Nova Scotia

Nova Scotia aims to take historical watercolour paintings into present

Watercolour paintings in Nova Scotia may become part of an international effort to preserve watercolours showing the history of the British Empire.

'We're hoping to get glimpses of these lost pasts of daily life,' says Nova Scotia Museum curator of history

A watercolour painting of Walton Cottage, then the Andrew Downs property that housed a zoo in Halifax, circa 1867. (Nova Scotia Museum History Collection)

A curator at the Nova Scotia Museum wants people to dig out 18th and 19th-century watercolour paintings from their homes as part of an effort to digitize the paintings and learn more about the province's past.

Before cameras, watercolour paintings played an important role in recording details of daily life, but the paper is delicate and images fade.

"Despite the best conservation efforts of museums and galleries, they're one of the more fragile art forms," Martin Hubley, curator of history at the Nova Scotia Museum, told CBC's Information Morning.

A U.K.-based charity began a worldwide effort to preserve and digitize watercolour paintings. The main driving force behind the Watercolour World project is former diplomat Fred Hohler, who visited the Nova Scotia Museum in early July to look at its collection.

"It was fantastic.… He's very excited at the potential for what's here in Nova Scotia for watercolours from the 18th and 19th centuries," said Hubley.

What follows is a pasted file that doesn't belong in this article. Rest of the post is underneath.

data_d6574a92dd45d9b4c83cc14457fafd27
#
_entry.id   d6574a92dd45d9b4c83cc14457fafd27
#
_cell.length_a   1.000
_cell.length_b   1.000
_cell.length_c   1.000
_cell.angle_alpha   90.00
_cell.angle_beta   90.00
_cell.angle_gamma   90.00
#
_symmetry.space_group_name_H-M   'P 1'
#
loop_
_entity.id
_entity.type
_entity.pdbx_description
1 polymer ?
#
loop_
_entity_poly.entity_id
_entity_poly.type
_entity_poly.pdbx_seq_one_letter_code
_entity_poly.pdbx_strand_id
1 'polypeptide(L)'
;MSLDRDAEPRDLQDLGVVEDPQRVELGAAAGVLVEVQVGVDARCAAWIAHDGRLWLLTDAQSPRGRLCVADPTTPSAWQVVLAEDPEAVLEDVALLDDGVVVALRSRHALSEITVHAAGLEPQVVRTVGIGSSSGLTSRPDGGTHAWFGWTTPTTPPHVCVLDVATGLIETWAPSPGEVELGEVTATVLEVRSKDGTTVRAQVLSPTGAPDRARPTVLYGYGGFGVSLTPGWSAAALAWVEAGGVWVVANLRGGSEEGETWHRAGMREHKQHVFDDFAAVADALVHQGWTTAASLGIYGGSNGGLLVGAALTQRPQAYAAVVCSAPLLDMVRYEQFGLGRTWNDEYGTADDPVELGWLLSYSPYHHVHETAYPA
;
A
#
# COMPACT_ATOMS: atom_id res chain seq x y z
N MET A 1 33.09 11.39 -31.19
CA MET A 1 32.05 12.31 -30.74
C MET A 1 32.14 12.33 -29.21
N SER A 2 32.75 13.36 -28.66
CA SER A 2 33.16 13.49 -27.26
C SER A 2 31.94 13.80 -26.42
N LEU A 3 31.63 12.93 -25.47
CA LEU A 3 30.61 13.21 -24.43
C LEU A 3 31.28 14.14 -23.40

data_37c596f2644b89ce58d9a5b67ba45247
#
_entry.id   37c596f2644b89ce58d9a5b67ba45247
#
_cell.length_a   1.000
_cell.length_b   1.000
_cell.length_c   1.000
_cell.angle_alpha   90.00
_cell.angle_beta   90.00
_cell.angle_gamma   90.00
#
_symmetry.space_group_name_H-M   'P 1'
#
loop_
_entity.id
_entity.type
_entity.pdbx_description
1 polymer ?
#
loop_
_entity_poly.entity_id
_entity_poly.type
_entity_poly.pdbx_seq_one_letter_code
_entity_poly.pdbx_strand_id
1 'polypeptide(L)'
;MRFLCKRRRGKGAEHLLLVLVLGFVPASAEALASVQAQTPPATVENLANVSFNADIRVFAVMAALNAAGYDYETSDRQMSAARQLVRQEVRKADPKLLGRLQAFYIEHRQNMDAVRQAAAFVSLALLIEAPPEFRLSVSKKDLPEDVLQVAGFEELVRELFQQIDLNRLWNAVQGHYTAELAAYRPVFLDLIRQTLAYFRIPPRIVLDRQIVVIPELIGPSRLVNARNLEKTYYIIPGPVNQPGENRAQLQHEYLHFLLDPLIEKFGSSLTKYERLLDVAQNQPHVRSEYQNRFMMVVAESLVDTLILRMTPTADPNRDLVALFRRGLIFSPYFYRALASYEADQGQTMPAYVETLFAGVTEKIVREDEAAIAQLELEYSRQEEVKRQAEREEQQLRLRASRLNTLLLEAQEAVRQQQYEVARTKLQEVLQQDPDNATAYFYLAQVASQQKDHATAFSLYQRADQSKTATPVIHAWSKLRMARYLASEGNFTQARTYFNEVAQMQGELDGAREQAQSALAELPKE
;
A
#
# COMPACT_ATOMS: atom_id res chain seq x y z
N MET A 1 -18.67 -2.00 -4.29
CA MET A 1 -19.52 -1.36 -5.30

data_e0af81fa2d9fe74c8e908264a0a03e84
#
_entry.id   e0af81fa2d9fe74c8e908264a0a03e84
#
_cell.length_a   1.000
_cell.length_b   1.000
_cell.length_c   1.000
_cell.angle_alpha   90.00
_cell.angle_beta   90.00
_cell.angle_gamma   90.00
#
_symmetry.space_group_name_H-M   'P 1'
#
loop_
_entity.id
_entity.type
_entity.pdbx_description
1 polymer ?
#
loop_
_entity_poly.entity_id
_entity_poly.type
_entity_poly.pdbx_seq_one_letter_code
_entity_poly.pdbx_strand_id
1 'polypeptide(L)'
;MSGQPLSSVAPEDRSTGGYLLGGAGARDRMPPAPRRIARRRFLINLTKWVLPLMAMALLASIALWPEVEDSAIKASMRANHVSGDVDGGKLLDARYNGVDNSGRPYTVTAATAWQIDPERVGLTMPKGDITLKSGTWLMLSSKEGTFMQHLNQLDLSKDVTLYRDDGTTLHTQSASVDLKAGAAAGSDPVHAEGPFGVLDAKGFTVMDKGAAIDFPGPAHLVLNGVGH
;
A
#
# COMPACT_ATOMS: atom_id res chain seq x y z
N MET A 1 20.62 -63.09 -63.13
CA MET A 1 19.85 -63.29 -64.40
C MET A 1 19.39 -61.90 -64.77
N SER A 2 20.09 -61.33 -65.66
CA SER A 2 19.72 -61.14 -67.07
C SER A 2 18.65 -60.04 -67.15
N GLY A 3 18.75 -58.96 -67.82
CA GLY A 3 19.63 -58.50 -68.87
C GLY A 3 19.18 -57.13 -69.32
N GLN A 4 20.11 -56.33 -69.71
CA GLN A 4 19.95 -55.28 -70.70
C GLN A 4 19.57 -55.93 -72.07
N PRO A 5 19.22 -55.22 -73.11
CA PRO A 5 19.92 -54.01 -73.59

Watercolour paints were cheap and portable by the mid-1800s. Hubley said because of this, the diversity of watercolour paintings is "staggering."

Anyone from a farmhand to a ship captain could express the world they saw around them, said Hubley.

"We have views from ship captains in log books that were travelling along the coast of Nova Scotia through the Gulf of St. Lawrence to Newfoundland, Quebec and everywhere they went," he said.

How the watercolour project is helping scientists

Scientists have also taken note.

Hubley said a geologist and art historian used watercolour landscapes to track climate change along the British coastline.

"Imagine if we had a report like that for Nova Scotia or for Atlantic Canada," he said. 

Asking the public

Since watercolour painting was widespread in Nova Scotia, Hubley thinks there are many pieces in private collections.

"If you know that Great-Aunt Martha has a watercolour hanging over the mantelpiece or in her papers up in the attic, and you haven't looked at it in years, let us know about it," said Hubley. 

The Nova Scotia Museum and Watercolour World haven't finalized anything yet, but Hubley said he wants to spread the word about the project to the public.

"We're hoping to get glimpses of these lost pasts of daily life that might not be represented in our collections," he said.


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